Developer Yacht Club Games first made a name for itself with its indie hit Shovel Knight, an homage to classic 2D side-scrollers. Now, the studio is out to prove that lightning can strike twice with its next title, Mina the Hollower. Like Shovel Knight, it’s a bit of a throwback to an older era of games. This time, though, Yacht Club pays tribute to the Game Boy Color to create its own challenging riff on The Legend of Zelda: Link’s Awakening.
I went hands-on with a demo of Mina the Hollower at this year’s Game Developers Conference and was pleased to see how well the idea works. The top-down adventure game about a burrowing mouse is a pixel-perfect throwback that’ll delight old-school Zelda fans. But, like Shovel Knight, it still puts a distinct spin on a classic idea to create something that feels modern and retro in the same breath.
During my demo, I had 15 minutes to wander through an overworld and dive into a dungeon. I immediately noticed that it looked and felt like a Game Boy title. Everything is rendered in perfect 8-bit visuals that have been carefully modernized without feeling out of step with history. It’s so faithful an homage that it feels like a long-lost game of the era.
The titular Mina is controlled exactly as I expected, moving and attacking in a four-directional grid similar to Link’s Awakening. Throughout my demo, I’d carefully navigate around square holes, slash at enemies directly in front of me, and dodge traps like arrow shooters and rolling spike cylinders. Mina even has a jump that functions precisely like Roc’s Feather, further drawing some Zelda parallels. Even some of the enemy types explicitly seem to call back to the series, with sprites that resemble Like-Likes, blobs, and more.
While all that is great news for nostalgic fans, I was more interested in Yacht Club’s original ideas. Mina’s most original tool is its burrowing, which allows its mouse hero to travel underground for a short while. That ability totally changes the pace of exploration, as it can be used to quickly dodge away from enemies or even burrow under traps to avoid them entirely. Once I got the hang of it, I could zoom through dungeon rooms in an instant. One screen, for instance, had me zipping underground to dodge one arrow trap, launching into the air to get over a pit, and immediately burrowing again to sidestep around an enemy on the other side. It’s a powerful traversal tool that could solve some of the stilted movement problems that come with older adventure games.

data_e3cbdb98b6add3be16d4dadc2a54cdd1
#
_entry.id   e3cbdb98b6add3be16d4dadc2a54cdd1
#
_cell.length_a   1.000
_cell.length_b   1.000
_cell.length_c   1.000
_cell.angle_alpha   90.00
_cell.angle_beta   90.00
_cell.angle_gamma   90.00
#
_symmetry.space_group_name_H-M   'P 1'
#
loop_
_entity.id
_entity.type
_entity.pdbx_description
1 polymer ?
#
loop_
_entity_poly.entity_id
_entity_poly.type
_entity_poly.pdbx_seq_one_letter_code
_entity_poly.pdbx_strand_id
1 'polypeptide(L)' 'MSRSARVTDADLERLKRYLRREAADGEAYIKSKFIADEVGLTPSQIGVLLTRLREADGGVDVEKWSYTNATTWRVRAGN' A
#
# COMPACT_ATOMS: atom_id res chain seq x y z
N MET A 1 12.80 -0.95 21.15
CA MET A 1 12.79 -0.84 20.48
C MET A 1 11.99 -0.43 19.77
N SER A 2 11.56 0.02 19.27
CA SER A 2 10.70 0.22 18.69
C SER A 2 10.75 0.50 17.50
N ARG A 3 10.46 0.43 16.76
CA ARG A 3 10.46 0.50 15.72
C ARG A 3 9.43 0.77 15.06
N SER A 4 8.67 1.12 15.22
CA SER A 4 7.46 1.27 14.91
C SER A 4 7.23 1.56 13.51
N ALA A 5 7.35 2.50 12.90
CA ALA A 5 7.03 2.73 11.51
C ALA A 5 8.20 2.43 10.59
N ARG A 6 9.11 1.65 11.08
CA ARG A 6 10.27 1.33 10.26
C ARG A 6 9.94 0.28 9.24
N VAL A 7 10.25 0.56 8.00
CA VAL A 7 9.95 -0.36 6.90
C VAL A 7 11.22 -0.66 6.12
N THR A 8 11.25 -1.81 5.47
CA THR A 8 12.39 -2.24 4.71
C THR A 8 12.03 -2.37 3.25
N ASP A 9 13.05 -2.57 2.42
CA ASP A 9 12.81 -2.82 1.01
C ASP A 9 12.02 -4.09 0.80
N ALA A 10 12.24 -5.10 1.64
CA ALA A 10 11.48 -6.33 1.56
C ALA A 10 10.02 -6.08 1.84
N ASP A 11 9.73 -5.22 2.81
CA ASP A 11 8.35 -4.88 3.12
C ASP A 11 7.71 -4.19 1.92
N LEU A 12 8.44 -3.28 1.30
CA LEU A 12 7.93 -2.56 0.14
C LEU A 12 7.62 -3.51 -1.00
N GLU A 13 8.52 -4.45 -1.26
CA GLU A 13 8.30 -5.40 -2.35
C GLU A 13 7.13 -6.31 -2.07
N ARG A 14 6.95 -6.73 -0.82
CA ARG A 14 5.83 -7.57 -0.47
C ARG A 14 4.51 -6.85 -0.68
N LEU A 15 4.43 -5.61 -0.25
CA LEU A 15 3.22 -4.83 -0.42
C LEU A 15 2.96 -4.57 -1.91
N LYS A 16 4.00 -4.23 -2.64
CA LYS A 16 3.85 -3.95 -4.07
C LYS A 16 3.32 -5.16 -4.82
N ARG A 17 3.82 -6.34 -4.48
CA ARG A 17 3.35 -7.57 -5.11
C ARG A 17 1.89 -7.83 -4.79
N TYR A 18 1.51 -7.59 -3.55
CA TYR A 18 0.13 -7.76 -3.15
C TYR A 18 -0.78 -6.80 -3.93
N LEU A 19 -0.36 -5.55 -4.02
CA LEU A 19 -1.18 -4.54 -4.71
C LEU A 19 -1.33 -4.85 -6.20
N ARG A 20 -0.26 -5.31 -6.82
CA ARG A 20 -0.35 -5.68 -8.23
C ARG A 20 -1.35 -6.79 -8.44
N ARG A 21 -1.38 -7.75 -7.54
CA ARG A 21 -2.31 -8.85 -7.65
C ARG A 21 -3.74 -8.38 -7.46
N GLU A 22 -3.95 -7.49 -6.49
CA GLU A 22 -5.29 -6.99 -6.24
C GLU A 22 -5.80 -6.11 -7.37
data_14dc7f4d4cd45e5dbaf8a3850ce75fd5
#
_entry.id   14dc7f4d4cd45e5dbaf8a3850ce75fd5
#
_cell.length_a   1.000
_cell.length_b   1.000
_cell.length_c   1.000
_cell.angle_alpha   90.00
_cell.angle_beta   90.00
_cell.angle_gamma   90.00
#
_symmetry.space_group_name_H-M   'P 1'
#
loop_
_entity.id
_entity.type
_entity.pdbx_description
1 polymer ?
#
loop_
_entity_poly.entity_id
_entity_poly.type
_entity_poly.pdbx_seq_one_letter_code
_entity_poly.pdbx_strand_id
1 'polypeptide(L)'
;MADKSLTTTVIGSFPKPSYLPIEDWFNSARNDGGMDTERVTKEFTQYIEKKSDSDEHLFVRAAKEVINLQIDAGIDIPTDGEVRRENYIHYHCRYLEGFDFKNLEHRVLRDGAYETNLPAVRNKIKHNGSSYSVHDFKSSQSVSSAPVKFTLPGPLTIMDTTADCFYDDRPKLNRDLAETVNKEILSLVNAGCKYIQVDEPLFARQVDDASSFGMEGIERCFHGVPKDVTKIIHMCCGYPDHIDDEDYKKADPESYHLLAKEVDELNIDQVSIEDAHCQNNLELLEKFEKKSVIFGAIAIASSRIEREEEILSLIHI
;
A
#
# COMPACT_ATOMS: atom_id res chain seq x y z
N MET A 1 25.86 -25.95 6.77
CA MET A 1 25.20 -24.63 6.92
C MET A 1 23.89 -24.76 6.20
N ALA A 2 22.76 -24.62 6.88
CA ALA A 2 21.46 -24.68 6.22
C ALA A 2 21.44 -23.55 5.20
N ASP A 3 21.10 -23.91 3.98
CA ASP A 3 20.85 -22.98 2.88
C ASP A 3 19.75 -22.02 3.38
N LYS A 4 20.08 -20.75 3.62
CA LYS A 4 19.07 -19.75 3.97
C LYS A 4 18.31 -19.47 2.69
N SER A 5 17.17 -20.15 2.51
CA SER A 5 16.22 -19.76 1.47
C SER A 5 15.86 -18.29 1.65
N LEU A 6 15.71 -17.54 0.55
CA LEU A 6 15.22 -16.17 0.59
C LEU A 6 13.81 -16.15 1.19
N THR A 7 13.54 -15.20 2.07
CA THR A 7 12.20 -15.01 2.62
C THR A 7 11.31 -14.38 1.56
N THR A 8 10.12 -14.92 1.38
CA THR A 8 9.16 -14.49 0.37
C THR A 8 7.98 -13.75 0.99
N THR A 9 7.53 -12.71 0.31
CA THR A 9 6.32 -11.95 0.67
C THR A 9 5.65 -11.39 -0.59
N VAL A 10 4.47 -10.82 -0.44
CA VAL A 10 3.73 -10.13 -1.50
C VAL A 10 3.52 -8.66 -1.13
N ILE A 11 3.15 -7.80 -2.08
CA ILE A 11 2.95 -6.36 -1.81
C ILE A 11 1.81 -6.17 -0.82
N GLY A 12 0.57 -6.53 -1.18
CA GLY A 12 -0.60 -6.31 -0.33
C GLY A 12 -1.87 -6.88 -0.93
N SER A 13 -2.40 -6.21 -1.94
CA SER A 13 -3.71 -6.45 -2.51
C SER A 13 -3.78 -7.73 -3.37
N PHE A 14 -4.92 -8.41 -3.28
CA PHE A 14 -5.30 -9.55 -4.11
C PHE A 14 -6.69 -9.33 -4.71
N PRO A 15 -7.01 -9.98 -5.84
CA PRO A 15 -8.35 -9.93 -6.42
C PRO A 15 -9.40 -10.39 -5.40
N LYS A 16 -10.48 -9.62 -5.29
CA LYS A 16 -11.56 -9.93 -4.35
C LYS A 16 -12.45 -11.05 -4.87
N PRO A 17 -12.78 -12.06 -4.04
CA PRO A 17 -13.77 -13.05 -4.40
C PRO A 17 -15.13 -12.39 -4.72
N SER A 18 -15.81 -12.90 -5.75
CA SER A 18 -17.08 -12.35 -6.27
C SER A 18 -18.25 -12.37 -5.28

In addition to that, I got a chance to use a few different weapon types and buff-granting relics that let me customize my playstyle. I began by using a set of twin daggers that could be charged up to toss one as a projectile. Later, I’d swap that out for a mace that would attack a few squares in front of me. Random secondary weapon drops would expand my toolkit further, letting me toss axes or daggers at far-off enemies so long as I had enough magic. Finally, I’d have the option to equip two relics, which ended up being crucial to my run — a defense boost specifically saved my rodent’s behind multiple times.
Past and present collide
Based on the slice I played, Mina is a very challenging game. Certain rooms slayed me multiple times, as enemies and traps would send me bouncing around the screen. As far as I could tell, the game also appears to implement a bit of a Soulslike system, where players need to recover their dropped currency and gear after dying. I wasn’t totally clear on how it works, but there’s an interesting parallel between past and present at play here. The sometimes punishing nature of older games pairs neatly with a “corpse run” trend that’s added some higher stakes to modern games in recent years.
So far, Mina the Hollower is checking every box I expected it to and more. It’s a loving throwback to Game Boy Zelda titles with its own personality, thanks to its signature burrowing system. That should hopefully make for a game that’s every bit as memorable as Shovel Knight, giving old-school enthusiasts something new to obsess over.